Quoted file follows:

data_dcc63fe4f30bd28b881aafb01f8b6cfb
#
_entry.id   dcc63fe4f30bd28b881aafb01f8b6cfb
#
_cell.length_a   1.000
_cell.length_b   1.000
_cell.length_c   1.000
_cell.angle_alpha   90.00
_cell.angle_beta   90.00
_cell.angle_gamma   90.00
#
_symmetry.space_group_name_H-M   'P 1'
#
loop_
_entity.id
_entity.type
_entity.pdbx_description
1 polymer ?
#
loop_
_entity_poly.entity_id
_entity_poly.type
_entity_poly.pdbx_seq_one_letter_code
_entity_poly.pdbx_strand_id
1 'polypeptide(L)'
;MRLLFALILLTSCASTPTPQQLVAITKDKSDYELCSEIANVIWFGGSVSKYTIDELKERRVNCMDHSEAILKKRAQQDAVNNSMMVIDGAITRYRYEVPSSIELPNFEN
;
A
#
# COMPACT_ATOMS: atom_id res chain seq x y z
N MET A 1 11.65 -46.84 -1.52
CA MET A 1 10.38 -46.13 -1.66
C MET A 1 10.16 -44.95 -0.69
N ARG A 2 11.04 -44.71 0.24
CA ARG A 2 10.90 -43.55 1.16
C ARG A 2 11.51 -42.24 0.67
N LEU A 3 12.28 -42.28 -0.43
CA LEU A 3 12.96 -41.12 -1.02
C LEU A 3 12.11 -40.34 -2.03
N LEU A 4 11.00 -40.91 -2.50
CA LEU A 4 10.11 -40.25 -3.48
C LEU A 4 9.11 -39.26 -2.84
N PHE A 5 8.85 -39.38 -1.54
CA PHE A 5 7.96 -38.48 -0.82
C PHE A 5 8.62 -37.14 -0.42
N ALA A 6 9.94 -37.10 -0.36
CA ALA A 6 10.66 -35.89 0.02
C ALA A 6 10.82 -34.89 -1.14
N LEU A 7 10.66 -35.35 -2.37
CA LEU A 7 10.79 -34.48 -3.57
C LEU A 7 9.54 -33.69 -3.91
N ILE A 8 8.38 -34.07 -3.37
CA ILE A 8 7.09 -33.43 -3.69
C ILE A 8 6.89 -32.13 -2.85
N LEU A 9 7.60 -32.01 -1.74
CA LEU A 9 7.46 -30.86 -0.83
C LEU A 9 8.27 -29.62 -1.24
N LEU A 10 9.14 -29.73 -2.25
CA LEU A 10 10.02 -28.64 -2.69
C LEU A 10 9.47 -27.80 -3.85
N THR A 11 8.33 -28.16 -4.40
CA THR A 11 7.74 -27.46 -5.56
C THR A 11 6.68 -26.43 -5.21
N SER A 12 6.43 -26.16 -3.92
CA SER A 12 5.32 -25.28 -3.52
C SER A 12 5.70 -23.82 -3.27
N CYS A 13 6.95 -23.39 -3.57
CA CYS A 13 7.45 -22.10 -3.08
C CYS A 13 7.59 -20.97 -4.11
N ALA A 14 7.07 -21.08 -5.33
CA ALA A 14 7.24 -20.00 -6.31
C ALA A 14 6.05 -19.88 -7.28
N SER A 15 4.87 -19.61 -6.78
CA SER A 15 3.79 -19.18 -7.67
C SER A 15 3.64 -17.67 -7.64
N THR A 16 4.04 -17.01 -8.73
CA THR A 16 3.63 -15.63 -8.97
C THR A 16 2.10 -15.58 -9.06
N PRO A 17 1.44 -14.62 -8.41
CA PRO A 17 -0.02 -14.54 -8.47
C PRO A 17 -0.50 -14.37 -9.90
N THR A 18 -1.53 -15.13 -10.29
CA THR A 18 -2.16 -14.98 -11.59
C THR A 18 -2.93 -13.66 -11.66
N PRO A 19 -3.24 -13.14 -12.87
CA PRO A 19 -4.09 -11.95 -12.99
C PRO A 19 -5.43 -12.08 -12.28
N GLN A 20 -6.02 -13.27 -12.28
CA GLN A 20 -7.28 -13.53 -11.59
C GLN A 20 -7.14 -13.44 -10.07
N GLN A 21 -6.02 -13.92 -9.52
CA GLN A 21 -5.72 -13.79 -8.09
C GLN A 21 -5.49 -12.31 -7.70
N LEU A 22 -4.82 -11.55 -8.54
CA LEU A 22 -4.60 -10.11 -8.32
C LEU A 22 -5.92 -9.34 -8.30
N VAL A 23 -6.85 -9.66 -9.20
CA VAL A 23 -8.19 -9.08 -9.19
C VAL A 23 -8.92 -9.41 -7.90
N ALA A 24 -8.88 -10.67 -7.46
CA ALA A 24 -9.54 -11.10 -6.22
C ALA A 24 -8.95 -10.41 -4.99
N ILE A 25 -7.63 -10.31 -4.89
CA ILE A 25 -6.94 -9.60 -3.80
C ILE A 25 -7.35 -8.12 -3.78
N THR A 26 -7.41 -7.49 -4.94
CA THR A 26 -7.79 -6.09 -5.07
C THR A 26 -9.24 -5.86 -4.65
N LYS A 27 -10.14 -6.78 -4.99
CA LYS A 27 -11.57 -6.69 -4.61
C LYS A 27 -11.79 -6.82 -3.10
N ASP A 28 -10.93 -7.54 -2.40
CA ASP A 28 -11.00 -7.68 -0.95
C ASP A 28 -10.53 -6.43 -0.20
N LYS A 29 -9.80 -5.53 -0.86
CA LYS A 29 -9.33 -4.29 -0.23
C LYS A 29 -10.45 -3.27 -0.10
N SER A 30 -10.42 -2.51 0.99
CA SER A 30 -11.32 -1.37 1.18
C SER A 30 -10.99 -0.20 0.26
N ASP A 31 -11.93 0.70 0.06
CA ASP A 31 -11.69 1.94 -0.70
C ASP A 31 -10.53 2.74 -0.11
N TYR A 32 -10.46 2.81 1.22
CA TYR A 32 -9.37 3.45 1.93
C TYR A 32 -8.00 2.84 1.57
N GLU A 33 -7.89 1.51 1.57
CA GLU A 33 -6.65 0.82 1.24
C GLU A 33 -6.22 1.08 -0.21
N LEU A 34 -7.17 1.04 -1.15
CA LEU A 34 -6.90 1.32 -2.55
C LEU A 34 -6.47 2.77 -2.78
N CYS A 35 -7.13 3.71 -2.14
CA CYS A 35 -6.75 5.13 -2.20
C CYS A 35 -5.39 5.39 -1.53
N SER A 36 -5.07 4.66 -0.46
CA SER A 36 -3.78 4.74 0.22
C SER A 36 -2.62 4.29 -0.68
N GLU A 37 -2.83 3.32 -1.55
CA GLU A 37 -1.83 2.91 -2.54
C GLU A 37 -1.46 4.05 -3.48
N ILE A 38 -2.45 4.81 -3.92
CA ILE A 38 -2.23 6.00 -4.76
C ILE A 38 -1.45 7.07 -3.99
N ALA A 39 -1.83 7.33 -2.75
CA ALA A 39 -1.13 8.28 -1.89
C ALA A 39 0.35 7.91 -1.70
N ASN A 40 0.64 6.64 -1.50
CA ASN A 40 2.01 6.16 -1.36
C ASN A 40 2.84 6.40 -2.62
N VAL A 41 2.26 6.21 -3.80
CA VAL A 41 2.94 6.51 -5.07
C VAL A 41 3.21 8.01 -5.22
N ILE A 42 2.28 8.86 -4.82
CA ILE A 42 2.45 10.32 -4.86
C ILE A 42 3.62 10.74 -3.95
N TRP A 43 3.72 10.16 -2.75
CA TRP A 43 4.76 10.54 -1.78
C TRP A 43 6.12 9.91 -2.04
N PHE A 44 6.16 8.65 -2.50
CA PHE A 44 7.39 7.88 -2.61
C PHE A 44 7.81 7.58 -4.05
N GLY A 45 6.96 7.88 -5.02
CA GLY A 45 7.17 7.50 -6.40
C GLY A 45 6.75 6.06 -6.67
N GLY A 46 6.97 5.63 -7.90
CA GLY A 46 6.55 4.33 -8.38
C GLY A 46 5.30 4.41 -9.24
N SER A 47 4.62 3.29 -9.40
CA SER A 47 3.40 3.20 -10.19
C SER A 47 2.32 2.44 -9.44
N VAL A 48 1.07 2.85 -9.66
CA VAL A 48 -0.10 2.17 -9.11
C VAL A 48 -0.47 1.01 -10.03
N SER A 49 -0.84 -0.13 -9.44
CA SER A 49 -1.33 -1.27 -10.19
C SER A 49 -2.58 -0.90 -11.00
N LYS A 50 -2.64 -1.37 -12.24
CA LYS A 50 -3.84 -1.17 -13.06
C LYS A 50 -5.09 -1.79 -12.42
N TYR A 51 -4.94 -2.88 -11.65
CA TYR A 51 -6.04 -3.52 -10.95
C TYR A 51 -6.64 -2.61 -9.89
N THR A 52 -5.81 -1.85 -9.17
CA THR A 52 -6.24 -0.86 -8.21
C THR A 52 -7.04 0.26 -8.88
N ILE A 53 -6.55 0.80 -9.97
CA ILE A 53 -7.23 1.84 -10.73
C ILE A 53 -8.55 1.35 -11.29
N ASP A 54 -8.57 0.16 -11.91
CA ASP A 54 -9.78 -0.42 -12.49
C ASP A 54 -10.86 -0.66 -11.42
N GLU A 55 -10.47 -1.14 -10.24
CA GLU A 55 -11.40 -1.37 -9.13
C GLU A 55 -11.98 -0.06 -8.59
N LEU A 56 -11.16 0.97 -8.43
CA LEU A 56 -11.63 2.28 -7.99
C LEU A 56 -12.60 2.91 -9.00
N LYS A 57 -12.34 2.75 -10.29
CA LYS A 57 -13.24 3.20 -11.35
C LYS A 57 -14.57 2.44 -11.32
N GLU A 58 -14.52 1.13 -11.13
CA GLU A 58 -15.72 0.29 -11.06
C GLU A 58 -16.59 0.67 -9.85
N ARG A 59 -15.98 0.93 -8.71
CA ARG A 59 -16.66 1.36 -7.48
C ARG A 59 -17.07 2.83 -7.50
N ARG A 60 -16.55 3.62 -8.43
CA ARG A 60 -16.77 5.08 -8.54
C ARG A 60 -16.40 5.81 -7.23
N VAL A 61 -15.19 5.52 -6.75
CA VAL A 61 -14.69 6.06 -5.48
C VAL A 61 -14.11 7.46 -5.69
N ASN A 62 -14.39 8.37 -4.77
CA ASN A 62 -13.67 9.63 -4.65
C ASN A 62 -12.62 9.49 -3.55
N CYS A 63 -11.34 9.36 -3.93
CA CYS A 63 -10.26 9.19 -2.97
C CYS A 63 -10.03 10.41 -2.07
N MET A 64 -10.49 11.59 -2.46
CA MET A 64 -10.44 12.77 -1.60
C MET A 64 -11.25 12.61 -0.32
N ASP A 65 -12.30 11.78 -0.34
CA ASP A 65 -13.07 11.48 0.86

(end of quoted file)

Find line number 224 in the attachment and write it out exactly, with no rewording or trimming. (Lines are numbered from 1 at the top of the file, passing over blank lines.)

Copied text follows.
CA ASP A 65 -13.07 11.48 0.86